As controversy continues to rage after pupils were shown an image of the prophet Muhammad by a teacher at Batley Grammar School, the primary beneficiaries will be violent extremists, both jihadist and far right. As a former jihadi extremist who once used similar circumstances to spew hate and spread dissension worldwide, I should know. But, here’s the truth: I couldn’t have cared less about the portrayal of the cartoon, and neither did those preachers I once worked with.
In the wake of 9/11, I ran Revolution Muslim, which was described as a ‘relay station for Al Qaeda’s broader message’. Then, in April 2010, when the writers of South Park announced the show’s 201st episode would portray Muhammad, we galvanised a response meant to incite terrorism and instil fear.
We issued a post on our website. It included an image of filmmaker Theo Van Gogh dead on an Amsterdam street. Under it was a ‘prediction’ that the South Park creators could suffer the same fate. We followed up with audio clips of a fatwa calling for the assassination of anyone who ‘defamed’ Muhammad, and an invitation for readers to ‘pay a visit’ to Comedy Central and the residence of the South Park creators.
Media coverage of the threat soon spanned the globe. Our website made the world’s top 100 for over a week. Indonesia and Pakistan threatened to shut down Facebook. A woman in Seattle started an ‘Everybody Draw Muhammad Day’ Facebook page in defence of free speech. And the South Park episode was pulled.
Inspired by our English-language glossy magazine, my colleagues Anwar al-Awlaki and Samir Khan issued the first edition of what they calledInspire. It included a ‘fatwa’ for the death of those that insulted the prophet, a call for the assassination of the woman that started the Everyone Draw Muhammad Day Facebook page (who is still in hiding) and an article called ‘Make a Bomb in the Kitchen of Your Mom,’ a recipe still used by jihadist terrorists today.
For me, it was the culmination of over a decade as a prolific propagandist that has been followed – since I served time in prison for conspiracy to solicit murder – by a decade working to deradicalise. Yet the impact of what I did led to the Charlie Hebdo attack, the beheading of a French teacher six months ago and similar recent attacks. These are consequences which I am ashamed of and which I will have to live with forever.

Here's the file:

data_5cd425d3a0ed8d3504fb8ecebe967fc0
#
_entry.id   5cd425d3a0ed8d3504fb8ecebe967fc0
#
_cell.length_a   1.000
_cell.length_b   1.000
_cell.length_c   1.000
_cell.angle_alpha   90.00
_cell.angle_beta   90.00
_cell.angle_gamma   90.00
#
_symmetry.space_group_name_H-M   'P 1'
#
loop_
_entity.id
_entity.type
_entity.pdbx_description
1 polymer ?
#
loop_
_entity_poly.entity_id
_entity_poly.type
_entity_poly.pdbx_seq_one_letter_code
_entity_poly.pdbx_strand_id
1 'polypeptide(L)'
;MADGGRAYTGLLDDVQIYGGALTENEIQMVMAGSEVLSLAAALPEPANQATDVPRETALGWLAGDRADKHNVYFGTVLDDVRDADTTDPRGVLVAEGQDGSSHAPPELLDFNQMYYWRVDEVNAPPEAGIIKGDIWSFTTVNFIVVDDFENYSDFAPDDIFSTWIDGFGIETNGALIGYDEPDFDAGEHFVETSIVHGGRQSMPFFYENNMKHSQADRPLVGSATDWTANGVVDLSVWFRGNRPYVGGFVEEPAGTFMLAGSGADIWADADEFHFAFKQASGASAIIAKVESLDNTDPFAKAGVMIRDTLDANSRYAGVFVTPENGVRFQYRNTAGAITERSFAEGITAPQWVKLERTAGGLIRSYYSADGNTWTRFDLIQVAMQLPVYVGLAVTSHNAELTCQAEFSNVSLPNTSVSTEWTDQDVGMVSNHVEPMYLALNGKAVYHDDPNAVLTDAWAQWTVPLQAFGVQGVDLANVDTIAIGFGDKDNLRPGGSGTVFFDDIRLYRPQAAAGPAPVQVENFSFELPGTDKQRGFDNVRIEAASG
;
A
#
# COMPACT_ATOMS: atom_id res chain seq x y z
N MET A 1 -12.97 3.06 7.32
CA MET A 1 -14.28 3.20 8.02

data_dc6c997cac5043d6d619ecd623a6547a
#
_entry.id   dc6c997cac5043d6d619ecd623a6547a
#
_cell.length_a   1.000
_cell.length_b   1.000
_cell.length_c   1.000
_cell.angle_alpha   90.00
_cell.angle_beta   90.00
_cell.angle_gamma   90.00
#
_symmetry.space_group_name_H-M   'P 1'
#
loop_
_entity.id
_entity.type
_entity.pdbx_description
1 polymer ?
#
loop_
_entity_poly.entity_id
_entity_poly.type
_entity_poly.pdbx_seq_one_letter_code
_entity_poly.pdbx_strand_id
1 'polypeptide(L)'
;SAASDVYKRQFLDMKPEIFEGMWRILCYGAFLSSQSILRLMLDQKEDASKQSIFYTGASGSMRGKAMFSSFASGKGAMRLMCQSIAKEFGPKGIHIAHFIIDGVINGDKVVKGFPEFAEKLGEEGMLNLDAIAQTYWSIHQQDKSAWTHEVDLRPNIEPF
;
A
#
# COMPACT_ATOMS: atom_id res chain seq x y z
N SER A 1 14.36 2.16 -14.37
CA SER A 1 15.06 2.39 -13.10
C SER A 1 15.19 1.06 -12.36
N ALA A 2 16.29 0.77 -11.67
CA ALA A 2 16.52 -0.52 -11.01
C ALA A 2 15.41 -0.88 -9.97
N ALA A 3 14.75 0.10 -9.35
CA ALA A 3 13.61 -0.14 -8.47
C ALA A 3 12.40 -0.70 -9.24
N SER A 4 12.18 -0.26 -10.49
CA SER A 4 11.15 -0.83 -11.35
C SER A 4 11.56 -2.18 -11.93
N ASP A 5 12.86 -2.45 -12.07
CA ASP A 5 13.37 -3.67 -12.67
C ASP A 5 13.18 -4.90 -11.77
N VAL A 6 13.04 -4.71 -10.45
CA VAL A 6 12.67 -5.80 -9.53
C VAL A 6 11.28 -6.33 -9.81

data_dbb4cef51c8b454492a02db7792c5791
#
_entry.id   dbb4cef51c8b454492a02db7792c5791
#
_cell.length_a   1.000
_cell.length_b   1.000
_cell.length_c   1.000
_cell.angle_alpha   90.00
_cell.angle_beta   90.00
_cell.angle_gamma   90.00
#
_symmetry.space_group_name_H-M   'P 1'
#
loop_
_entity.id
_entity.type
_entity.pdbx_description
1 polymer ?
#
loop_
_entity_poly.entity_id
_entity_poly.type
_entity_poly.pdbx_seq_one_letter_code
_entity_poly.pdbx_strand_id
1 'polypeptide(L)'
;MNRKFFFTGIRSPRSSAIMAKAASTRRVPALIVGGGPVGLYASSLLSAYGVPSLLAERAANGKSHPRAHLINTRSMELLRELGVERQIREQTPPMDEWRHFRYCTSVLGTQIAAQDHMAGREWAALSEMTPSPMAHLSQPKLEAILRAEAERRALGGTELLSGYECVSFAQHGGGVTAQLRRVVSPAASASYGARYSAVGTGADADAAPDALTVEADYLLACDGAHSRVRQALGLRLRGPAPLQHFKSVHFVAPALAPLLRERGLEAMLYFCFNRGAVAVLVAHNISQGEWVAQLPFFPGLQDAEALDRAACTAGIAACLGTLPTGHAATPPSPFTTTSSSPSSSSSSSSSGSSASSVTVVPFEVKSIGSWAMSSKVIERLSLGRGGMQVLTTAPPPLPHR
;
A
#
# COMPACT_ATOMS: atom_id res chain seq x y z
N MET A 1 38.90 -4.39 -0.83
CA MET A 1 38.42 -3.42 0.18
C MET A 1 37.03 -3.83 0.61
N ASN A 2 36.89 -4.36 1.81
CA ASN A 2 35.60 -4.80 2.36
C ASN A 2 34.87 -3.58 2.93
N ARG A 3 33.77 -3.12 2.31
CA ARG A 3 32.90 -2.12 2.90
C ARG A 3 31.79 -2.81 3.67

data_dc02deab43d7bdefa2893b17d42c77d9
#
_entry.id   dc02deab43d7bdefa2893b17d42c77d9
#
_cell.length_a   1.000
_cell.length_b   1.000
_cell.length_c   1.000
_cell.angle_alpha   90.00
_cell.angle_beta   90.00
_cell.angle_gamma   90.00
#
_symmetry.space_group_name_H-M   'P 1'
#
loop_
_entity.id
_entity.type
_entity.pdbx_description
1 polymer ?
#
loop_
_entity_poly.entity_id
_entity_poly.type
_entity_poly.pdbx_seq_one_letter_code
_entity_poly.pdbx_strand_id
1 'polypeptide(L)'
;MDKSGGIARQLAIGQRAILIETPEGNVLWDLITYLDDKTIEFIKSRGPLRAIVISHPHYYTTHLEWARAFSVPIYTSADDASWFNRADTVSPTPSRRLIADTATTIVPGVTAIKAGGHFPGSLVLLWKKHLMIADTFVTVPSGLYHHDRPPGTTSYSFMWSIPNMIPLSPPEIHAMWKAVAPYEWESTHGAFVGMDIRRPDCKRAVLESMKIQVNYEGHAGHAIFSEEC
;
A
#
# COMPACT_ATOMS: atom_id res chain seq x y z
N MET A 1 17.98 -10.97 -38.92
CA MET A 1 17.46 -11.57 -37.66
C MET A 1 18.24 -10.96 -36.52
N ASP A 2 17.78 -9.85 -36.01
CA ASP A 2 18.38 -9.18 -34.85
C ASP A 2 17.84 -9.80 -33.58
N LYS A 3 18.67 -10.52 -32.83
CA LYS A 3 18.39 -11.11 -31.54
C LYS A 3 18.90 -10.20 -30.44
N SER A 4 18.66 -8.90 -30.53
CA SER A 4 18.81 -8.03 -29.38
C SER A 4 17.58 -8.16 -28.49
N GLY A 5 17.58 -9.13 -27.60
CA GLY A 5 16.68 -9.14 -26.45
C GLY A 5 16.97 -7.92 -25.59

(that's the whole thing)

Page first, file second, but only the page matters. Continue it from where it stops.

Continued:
Later, the South Park episode aired, but the writers did not portray Islam’s prophet. Instead, in line with their creative genius, he was cast in a bear suit. Fundamentalist Islamic scholars could have spent months debating whether this violated such caricatural prohibition at all. But for us, it did not matter. Playing victim and portraying ourselves as heroes was something we knew was without nuance, manipulative and would likely have deadly consequences. That is the art of propaganda. The end justifies the means. The protestors calling for the Batley Grammar teacher’s dismissal and those demanding a criminal investigation might not know it but they are acting in the same vein. There is no indication the caricatures were shown to do anything more than spark critical thinking and debate. But such topics are too sensitive these days.
Unfortunately, some Muslims have been taught that causes like these are noble and part of their religion. But the truth is that leaders promoting these campaigns only care about controversy. I worked with many charismatic preachers, including Anwar al-Awlaki, Omar Bakri Muhammad, Anjem Choudary, and Abdullah Faisal. In private, our concern was hardly about defending the religion. We were recruiting. The eventual criminal indictment against me documented a call between myself and an accomplice that stressed how the fatwa calling for Salman Rushdie’s death was a ‘tremendous help in radicalising’ Muslims, and hoped that the South Park controversy might do the same.
Whether violent jihadist or non-violent Islamist, the activists and organisations that act out with such sanctimonious zeal do the same. Their gains include money, notoriety and broader support for their own ambitions to re-establish a theocratic Islamic state.
However, a response of anger and protest without nuance only facilitates further polarisation and division, arming Islamophobes with jibes about the ‘barbarism’ of Islam and pressuring Muslims to remain committed to medieval fundamentalist interpretations. Such efforts supplement the victimhood discourse that feeds radicalisation and create ‘us-versus-them’ tropes to provoke would-be terrorists.
I now reverse-engineer my experience to combat extremism, and help foil Bin Laden’s dream – inducing the collapse of western civilisation from within. Perhaps the greatest takeaway has been to value liberal democratic society, no matter its flaws, and to appreciate how much its flourishment and sustainability has been contingent on the ability to express and discuss controversial ideas. Today, however, a pervasive hysteria that promotes censorship as safety, silences debate and highlights any contentious perspective to serve as the basis for a cancel-culture crusade mimics the strategy and manipulative tactics I used as a jihadist, and unwittingly leaves violence as the only recourse.
Living in a free society means getting comfortable with the uncomfortable. John Stuart Mill once said that, ‘If all mankind minus one were of one opinion, mankind would be no more justified in silencing that one person than he, if he had the power, would be in silencing all of mankind.’ Similarly, a principle in the Quran states that, ‘whosoever kills a person, unless for murder or corruption in the land – it is as if he had slain mankind entirely’. We should contemplate these sentiments as the latest caricature controversy unfolds.
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Jesse Morton appears on Andrew Gold's On The Edge podcast. You can listen to the episode here